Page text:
Through the coronavirus pandemic, the Susannah Wesley Community Center has continued to offer in-person internship opportunities for students interested in social work.
The SWCC is a non-profit agency located in the heart of Kalihi-Palama. The center has been there for more than 115 years offering the community resources to empower youth and help families overcome economic hardships. The interns are one of the ways the center makes all of it possible.
Bethany O’Hara, one of three University of Hawaiʻi at Mānoa interns at SWCC, finds working in person is giving her the hands-on experience she needs to advance in her career.
“Since the services are considered essential we have to be in the place working with people and I think it's been really beneficial for my development as a social worker because I have been able to actually interact with kids and clients and collaborate with people in person,” O’Hara said.
The SWCC has various programs that they offer to the public to help them with their relief during the pandemic, “We’re basically helping people that have been affected by COVID to get relief, to pay for rent. And then we also do community schooling and so kids are allowed to come into the center and work on school if they don’t have access to wifi at home,” O’Hara said.
Dominic Inocelda and Joni Chun, O’Hara’s supervisors, have been great supporters for her this semester. Inocelda is a retired licensed clinical social worker who continues to supervise students from UH Mānoa. Other students intern from colleges such as BYU and community colleges on Oʻahu. He has had more than 100 student interns, two to three per semester.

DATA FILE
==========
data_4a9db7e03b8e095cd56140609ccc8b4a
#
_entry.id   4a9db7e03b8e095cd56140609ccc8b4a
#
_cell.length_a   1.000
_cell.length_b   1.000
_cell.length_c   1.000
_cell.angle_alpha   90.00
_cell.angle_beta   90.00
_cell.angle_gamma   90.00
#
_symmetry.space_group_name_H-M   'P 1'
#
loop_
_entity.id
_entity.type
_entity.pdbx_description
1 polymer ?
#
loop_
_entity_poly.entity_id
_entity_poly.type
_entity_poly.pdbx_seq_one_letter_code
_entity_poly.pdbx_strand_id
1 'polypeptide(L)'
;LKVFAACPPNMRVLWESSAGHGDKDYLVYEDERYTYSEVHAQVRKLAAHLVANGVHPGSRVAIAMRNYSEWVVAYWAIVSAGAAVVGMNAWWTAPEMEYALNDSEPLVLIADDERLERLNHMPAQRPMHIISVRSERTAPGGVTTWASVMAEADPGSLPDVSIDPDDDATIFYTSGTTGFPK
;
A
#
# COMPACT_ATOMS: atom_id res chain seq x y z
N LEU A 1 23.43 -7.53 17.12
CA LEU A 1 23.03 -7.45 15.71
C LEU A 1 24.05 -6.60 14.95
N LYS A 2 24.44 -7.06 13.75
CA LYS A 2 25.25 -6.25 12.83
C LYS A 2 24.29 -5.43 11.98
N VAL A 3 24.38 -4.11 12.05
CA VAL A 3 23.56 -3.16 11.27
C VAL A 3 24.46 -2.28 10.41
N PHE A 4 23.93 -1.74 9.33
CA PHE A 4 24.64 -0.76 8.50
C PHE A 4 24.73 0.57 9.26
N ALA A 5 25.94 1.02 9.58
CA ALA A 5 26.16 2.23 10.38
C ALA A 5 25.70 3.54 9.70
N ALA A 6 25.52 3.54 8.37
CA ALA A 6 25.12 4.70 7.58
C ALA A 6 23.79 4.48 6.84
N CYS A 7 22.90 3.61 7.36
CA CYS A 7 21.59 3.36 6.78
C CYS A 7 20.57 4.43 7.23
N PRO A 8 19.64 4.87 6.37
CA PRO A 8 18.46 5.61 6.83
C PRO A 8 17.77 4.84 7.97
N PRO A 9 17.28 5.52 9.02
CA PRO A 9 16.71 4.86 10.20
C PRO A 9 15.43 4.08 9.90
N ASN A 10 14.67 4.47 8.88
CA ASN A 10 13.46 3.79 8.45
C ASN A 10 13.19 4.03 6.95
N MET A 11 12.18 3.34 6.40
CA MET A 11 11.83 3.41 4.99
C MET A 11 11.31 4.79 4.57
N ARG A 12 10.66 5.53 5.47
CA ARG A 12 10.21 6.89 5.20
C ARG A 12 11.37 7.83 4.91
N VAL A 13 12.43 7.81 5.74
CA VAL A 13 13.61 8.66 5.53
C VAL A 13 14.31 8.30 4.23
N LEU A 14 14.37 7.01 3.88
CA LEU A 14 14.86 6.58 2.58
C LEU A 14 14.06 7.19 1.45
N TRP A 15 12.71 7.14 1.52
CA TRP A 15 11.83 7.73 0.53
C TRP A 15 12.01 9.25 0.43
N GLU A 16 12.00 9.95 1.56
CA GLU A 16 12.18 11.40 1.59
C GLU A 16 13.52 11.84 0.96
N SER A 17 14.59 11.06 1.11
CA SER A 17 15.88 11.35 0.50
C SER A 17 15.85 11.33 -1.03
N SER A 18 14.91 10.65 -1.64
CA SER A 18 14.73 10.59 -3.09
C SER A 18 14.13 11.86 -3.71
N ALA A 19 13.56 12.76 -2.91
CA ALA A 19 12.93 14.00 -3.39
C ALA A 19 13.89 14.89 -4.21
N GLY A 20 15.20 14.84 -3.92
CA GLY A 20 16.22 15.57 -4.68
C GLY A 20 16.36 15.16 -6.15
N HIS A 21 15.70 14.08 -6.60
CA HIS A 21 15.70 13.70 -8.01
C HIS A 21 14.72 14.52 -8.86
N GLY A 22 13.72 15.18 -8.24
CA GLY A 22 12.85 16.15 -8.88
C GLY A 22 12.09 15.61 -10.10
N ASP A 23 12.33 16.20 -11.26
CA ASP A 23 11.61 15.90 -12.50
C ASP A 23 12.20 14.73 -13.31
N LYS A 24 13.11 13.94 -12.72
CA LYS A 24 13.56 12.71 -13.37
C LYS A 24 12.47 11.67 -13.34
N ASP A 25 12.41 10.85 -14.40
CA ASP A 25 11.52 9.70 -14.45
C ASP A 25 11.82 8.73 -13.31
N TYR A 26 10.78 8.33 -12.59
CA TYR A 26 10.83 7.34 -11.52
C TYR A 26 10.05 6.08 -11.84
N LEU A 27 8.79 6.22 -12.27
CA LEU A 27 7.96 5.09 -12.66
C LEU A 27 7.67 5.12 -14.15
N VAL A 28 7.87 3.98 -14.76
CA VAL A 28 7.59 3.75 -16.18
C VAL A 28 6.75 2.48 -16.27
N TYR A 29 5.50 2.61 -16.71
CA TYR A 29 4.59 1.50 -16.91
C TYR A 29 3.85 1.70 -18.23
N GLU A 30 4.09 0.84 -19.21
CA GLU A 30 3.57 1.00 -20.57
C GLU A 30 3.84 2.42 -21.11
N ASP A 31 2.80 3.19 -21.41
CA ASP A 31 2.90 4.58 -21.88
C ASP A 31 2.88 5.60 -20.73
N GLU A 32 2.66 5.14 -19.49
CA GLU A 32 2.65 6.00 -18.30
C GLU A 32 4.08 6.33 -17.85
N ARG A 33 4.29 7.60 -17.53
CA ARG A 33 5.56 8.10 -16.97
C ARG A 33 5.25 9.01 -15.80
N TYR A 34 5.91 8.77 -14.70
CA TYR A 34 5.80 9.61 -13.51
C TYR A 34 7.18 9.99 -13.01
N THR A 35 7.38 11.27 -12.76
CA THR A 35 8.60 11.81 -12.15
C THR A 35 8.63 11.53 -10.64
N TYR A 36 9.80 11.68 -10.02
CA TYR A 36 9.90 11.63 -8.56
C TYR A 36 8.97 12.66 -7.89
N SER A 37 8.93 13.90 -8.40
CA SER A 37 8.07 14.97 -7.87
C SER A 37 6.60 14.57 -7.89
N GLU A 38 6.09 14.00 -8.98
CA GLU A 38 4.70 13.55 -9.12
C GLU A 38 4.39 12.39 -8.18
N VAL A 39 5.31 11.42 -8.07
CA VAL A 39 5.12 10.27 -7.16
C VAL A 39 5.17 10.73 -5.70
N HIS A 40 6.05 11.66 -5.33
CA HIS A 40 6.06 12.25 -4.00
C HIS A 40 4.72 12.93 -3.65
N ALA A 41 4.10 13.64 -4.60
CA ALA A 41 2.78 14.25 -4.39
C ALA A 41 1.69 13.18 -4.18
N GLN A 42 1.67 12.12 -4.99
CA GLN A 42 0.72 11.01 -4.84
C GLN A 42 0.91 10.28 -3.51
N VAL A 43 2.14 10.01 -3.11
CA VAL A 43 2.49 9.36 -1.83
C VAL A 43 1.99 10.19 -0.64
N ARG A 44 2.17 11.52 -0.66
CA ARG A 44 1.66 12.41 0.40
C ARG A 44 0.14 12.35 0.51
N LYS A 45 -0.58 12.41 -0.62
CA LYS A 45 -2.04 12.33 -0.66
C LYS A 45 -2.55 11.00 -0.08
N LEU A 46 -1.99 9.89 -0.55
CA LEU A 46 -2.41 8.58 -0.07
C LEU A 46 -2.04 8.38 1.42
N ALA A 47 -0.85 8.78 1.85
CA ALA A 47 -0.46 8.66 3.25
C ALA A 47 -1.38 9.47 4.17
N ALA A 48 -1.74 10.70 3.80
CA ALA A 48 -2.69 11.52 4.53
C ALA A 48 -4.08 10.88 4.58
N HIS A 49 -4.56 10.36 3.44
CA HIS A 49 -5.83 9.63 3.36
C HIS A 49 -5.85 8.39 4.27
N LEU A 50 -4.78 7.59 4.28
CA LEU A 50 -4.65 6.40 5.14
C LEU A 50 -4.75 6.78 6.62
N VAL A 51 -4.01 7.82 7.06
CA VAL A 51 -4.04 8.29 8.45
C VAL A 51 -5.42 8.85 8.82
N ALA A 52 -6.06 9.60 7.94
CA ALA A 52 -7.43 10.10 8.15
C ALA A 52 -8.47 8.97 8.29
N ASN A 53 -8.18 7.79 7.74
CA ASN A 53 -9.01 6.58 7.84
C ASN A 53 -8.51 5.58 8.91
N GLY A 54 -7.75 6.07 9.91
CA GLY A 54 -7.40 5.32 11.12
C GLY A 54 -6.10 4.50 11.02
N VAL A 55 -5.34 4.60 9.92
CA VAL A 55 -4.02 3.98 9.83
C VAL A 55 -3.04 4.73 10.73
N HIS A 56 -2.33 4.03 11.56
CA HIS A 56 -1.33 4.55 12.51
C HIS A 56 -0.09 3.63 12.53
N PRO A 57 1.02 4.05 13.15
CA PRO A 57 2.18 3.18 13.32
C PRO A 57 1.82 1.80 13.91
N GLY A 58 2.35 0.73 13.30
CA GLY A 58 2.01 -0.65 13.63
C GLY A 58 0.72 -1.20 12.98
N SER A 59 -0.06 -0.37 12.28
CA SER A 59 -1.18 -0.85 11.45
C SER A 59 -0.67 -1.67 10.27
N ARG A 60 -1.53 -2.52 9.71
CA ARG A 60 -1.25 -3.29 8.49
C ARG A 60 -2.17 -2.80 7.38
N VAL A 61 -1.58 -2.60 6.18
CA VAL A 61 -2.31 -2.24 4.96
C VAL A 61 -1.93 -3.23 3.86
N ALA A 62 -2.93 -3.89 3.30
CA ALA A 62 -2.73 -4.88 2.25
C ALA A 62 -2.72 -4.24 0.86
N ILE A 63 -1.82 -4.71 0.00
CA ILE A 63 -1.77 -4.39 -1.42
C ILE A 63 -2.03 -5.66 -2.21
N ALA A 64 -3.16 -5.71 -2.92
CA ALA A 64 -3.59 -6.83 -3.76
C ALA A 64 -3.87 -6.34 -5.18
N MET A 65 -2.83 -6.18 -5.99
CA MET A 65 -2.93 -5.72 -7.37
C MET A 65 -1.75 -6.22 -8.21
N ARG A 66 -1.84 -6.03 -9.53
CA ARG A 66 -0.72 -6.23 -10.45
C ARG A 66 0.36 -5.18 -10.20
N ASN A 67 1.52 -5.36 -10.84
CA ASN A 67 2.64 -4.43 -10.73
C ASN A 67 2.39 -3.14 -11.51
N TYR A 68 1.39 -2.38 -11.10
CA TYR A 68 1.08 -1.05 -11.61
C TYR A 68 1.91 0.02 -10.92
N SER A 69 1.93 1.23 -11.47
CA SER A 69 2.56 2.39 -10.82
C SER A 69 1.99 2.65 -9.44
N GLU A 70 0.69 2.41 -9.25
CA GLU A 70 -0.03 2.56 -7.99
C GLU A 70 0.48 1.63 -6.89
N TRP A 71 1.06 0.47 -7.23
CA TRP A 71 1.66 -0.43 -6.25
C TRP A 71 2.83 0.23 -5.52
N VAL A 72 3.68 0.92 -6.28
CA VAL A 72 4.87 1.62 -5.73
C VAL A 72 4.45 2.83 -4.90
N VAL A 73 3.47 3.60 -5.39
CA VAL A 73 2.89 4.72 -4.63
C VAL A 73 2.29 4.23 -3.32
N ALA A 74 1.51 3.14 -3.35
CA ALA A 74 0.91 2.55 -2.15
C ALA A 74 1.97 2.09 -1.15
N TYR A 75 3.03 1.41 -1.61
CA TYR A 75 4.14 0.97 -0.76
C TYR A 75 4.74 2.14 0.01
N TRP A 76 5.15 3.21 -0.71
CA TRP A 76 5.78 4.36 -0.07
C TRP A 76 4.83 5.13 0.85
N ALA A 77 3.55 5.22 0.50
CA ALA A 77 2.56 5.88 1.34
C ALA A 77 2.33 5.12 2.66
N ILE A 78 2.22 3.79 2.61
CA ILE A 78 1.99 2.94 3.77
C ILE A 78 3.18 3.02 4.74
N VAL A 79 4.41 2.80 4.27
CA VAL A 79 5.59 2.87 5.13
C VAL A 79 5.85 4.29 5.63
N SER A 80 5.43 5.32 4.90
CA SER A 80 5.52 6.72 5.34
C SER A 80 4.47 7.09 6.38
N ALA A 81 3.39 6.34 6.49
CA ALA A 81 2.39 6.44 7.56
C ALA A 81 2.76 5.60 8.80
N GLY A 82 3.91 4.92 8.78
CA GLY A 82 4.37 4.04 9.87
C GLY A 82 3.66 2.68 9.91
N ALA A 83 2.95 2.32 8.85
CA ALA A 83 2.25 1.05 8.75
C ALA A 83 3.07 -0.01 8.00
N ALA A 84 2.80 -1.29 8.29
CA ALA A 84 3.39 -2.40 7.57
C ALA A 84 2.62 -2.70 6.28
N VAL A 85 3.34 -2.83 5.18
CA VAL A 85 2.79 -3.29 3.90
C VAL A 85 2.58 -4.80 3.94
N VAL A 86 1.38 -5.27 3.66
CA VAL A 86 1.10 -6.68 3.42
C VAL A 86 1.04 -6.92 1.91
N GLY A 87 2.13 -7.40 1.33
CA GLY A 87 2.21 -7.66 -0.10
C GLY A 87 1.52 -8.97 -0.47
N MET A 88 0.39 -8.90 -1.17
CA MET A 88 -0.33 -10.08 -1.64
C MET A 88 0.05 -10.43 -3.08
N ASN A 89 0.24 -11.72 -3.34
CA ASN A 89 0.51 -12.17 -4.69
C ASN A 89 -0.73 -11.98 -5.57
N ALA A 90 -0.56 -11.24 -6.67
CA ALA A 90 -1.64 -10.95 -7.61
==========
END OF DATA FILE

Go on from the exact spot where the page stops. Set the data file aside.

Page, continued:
“I love working with them. I think they’re super supportive and they really care about all of our emotional needs first which has been very helpful during the pandemic. And you can tell that they really care about us and also the clients that we’re working with,” O’Hara said.
Joni Chun, the SWCC executive director, emphasized there sometimes being a language barrier present over the phone since very few people go into the office. During the pandemic, the center has been taking meetings by appointment only. The language barrier makes it harder to communicate with their clients but they do what they can to help. One of the center’s missions has always been to help everyone and to be able to understand cultural differences in order to thrive in the community. The interns, along with Chun’s colleagues, help her make it all possible.
“We strive to have it mutually beneficial,” Chun said. “We learn and grow together.” She emphasized how important the interns have been in helping the community during the pandemic.
Visit https://www.susannahwesley.org/ for more information.